Military experience can benefit a PR Pro

The daily grind of a public relations practitioner is vastly different when compared to most military jobs, but some lessons from the front lines could be related to any PR major looking to hone his/her skills.

Although the stakes may obviously differ greatly in comparison, there are still ways to use knowledge taken from those who were trained to defend their country and use some information that could be relevant in any public relations’ office.

Here are a few from an old retired Marine infantry sergeant.

Attention to detail

 In the military, the tiniest of mistakes can compromise a mission and have disastrous results. Troops often train for weeks/months at a time in order to have not have a mistake when there is no room for error.

Public relations is a fast-paced industry but there is always a need for properly written documents and accurate research. If there is a lot of pressure to reach a deadline that is fast approaching, remembering the small details is still a necessity.

Controlled Chaos

In the middle of combat, those that can stay calm and remember their training usually end up as the victors. My drill instructors used to call this “controlled chaos,” and one of company’s DI’s had the phrase tattooed down the back of his arms.

In PR, one wrong statement at a press conference could be on the front page (“I just want my life back” was on the front page of every newspaper when the BP spokesperson forgot the scope of his words). Remembering your core message during times of crisis is a necessity, and keeping a level-head will usually prevail.

Source: PRSA.org

Source: PRSA.org

Being a Team Player

Before a mission there is a routine to ensure the patrol will be successful. Pre-combat checks and pre-combat inspections are meticulously conducted before every trip “outside the wire,” and checking and double checking gear, radios and weapons is not one squad member’s responsibility, but the entire unit does their part to stay prepared for all scenarios.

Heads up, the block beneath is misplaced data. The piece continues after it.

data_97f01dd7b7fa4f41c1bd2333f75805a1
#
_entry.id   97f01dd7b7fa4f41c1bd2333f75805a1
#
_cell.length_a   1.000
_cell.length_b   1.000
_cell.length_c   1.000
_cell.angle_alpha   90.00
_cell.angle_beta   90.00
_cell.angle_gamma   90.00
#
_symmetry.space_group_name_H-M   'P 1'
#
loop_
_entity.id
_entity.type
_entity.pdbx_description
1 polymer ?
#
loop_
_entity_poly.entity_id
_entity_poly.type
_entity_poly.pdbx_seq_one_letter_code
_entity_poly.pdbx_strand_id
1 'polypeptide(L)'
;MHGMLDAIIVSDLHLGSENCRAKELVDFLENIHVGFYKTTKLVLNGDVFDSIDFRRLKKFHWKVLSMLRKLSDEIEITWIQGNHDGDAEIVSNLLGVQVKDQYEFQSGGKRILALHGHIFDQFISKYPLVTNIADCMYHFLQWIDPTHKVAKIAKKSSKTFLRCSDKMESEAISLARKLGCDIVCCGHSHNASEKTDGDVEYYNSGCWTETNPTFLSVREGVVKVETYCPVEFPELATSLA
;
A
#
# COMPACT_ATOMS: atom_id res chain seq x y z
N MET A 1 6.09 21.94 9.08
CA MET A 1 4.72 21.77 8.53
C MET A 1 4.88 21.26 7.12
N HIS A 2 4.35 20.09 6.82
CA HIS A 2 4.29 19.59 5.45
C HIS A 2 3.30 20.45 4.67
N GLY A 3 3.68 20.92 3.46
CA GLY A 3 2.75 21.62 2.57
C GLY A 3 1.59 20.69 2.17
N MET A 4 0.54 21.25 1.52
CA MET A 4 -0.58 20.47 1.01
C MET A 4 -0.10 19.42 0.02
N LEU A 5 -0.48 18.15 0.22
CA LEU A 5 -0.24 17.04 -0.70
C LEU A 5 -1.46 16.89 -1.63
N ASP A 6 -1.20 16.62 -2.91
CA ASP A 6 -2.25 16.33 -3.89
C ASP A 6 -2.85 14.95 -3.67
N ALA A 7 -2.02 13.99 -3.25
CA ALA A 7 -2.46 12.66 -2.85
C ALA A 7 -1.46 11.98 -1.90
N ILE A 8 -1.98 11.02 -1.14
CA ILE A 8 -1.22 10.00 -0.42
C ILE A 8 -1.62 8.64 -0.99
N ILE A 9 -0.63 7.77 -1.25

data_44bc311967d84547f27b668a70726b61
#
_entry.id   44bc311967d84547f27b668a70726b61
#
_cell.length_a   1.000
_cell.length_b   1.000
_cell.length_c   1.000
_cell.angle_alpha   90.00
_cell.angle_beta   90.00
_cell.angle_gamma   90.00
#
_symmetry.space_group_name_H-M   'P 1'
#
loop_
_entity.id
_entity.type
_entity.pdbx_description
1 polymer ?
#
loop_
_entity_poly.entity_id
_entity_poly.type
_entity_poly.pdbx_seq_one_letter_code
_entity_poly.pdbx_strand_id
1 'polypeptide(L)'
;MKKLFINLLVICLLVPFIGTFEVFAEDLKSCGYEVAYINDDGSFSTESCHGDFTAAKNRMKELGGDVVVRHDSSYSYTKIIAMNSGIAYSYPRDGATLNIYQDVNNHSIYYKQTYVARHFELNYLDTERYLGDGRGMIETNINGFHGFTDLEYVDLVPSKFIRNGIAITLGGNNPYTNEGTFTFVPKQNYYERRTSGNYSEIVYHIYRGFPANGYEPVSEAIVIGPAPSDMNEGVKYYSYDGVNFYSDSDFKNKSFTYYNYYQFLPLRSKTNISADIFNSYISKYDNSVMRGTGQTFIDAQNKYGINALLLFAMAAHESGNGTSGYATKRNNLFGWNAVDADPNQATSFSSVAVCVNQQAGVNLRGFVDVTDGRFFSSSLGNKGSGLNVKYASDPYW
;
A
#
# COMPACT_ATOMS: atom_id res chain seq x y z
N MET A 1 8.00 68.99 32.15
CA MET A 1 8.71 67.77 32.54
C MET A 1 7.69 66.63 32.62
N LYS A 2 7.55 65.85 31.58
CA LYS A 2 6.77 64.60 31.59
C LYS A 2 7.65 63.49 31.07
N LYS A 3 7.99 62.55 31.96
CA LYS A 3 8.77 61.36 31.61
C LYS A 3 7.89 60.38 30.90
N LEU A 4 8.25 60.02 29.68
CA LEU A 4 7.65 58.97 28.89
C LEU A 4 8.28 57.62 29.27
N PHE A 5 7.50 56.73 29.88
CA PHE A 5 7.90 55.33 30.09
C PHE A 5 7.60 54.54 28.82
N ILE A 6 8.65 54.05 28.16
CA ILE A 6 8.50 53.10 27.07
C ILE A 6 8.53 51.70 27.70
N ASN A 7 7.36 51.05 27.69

Providing a message to the public often takes a group effort, and being accountable and reliable is absolutely imperative when the team is counting on everyone to contribute. Don’t let your squad down when they need you the most.

 As a Marine, I was often told there were only two goals for any mission:1) Mission Accomplishment 2) Troop Welfare – and in that order.

There will always be time to rest and enjoy the comforts of life, but not until the mission has been completed to the high commands’ expectations. Public Relations can often work the same way. When a crisis erupts or a deadline is pressing, taking personal time may be out of the question until the needs of the client are met. Early mornings, long days and late nights may be necessary at times, but a good boss will always recognize the extra effort. Giving something back to the troops after a job well-done is always appreciated and will ensure good morale.

Work Hard – Play Hard

Why do people with the most stressful jobs always seem to know how to have the most fun?

Ken Bowen
President
EMU PRSSA
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